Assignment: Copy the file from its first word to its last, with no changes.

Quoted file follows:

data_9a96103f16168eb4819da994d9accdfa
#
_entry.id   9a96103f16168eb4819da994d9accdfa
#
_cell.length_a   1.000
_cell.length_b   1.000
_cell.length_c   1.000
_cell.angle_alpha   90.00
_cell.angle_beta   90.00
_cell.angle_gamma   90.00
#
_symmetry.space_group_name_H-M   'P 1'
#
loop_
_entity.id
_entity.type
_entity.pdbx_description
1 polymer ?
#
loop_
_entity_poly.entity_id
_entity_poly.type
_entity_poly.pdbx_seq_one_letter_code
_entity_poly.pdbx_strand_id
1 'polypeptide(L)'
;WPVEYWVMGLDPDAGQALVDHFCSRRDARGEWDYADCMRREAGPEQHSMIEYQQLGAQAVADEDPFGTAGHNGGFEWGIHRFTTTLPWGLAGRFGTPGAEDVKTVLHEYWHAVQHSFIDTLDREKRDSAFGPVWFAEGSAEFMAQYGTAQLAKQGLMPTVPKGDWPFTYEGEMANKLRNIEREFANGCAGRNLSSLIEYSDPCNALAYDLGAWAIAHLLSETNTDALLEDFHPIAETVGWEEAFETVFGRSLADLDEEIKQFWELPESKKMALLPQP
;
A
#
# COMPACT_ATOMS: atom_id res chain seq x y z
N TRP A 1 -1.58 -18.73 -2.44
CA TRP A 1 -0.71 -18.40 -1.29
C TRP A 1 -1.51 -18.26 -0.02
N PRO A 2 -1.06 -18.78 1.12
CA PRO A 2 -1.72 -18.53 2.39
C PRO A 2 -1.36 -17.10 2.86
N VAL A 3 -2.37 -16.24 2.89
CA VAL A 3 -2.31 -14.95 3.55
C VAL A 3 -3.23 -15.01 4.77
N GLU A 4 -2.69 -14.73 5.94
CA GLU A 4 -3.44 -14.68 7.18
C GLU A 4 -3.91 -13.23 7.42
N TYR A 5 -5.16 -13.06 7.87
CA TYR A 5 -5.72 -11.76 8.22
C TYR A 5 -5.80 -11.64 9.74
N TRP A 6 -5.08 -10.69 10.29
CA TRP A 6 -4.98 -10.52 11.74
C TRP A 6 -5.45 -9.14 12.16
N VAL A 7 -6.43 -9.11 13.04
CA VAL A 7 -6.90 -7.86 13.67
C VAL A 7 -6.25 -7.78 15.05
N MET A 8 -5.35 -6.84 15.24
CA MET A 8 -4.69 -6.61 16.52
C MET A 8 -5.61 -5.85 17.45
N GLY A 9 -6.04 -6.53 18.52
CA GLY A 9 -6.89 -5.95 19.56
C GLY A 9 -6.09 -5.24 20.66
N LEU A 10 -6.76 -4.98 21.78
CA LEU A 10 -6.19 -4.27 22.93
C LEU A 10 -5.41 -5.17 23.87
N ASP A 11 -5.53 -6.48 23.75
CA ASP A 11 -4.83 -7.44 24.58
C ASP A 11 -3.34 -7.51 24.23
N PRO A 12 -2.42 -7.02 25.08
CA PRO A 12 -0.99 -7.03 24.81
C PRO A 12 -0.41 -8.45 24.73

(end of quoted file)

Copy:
data_9a96103f16168eb4819da994d9accdfa
#
_entry.id   9a96103f16168eb4819da994d9accdfa
#
_cell.length_a   1.000
_cell.length_b   1.000
_cell.length_c   1.000
_cell.angle_alpha   90.00
_cell.angle_beta   90.00
_cell.angle_gamma   90.00
#
_symmetry.space_group_name_H-M   'P 1'
#
loop_
_entity.id
_entity.type
_entity.pdbx_description
1 polymer ?
#
loop_
_entity_poly.entity_id
_entity_poly.type
_entity_poly.pdbx_seq_one_letter_code
_entity_poly.pdbx_strand_id
1 'polypeptide(L)'
;WPVEYWVMGLDPDAGQALVDHFCSRRDARGEWDYADCMRREAGPEQHSMIEYQQLGAQAVADEDPFGTAGHNGGFEWGIHRFTTTLPWGLAGRFGTPGAEDVKTVLHEYWHAVQHSFIDTLDREKRDSAFGPVWFAEGSAEFMAQYGTAQLAKQGLMPTVPKGDWPFTYEGEMANKLRNIEREFANGCAGRNLSSLIEYSDPCNALAYDLGAWAIAHLLSETNTDALLEDFHPIAETVGWEEAFETVFGRSLADLDEEIKQFWELPESKKMALLPQP
;
A
#
# COMPACT_ATOMS: atom_id res chain seq x y z
N TRP A 1 -1.58 -18.73 -2.44
CA TRP A 1 -0.71 -18.40 -1.29
C TRP A 1 -1.51 -18.26 -0.02
N PRO A 2 -1.06 -18.78 1.12
CA PRO A 2 -1.72 -18.53 2.39
C PRO A 2 -1.36 -17.10 2.86
N VAL A 3 -2.37 -16.24 2.89
CA VAL A 3 -2.31 -14.95 3.55
C VAL A 3 -3.23 -15.01 4.77
N GLU A 4 -2.69 -14.73 5.94
CA GLU A 4 -3.44 -14.68 7.18
C GLU A 4 -3.91 -13.23 7.42
N TYR A 5 -5.16 -13.06 7.87
CA TYR A 5 -5.72 -11.76 8.22
C TYR A 5 -5.80 -11.64 9.74
N TRP A 6 -5.08 -10.69 10.29
CA TRP A 6 -4.98 -10.52 11.74
C TRP A 6 -5.45 -9.14 12.16
N VAL A 7 -6.43 -9.11 13.04
CA VAL A 7 -6.90 -7.86 13.67
C VAL A 7 -6.25 -7.78 15.05
N MET A 8 -5.35 -6.84 15.24
CA MET A 8 -4.69 -6.61 16.52
C MET A 8 -5.61 -5.85 17.45
N GLY A 9 -6.04 -6.53 18.52
CA GLY A 9 -6.89 -5.95 19.56
C GLY A 9 -6.09 -5.24 20.66
N LEU A 10 -6.76 -4.98 21.78
CA LEU A 10 -6.19 -4.27 22.93
C LEU A 10 -5.41 -5.17 23.87
N ASP A 11 -5.53 -6.48 23.75
CA ASP A 11 -4.83 -7.44 24.58
C ASP A 11 -3.34 -7.51 24.23
N PRO A 12 -2.42 -7.02 25.08
CA PRO A 12 -0.99 -7.03 24.81
C PRO A 12 -0.41 -8.45 24.73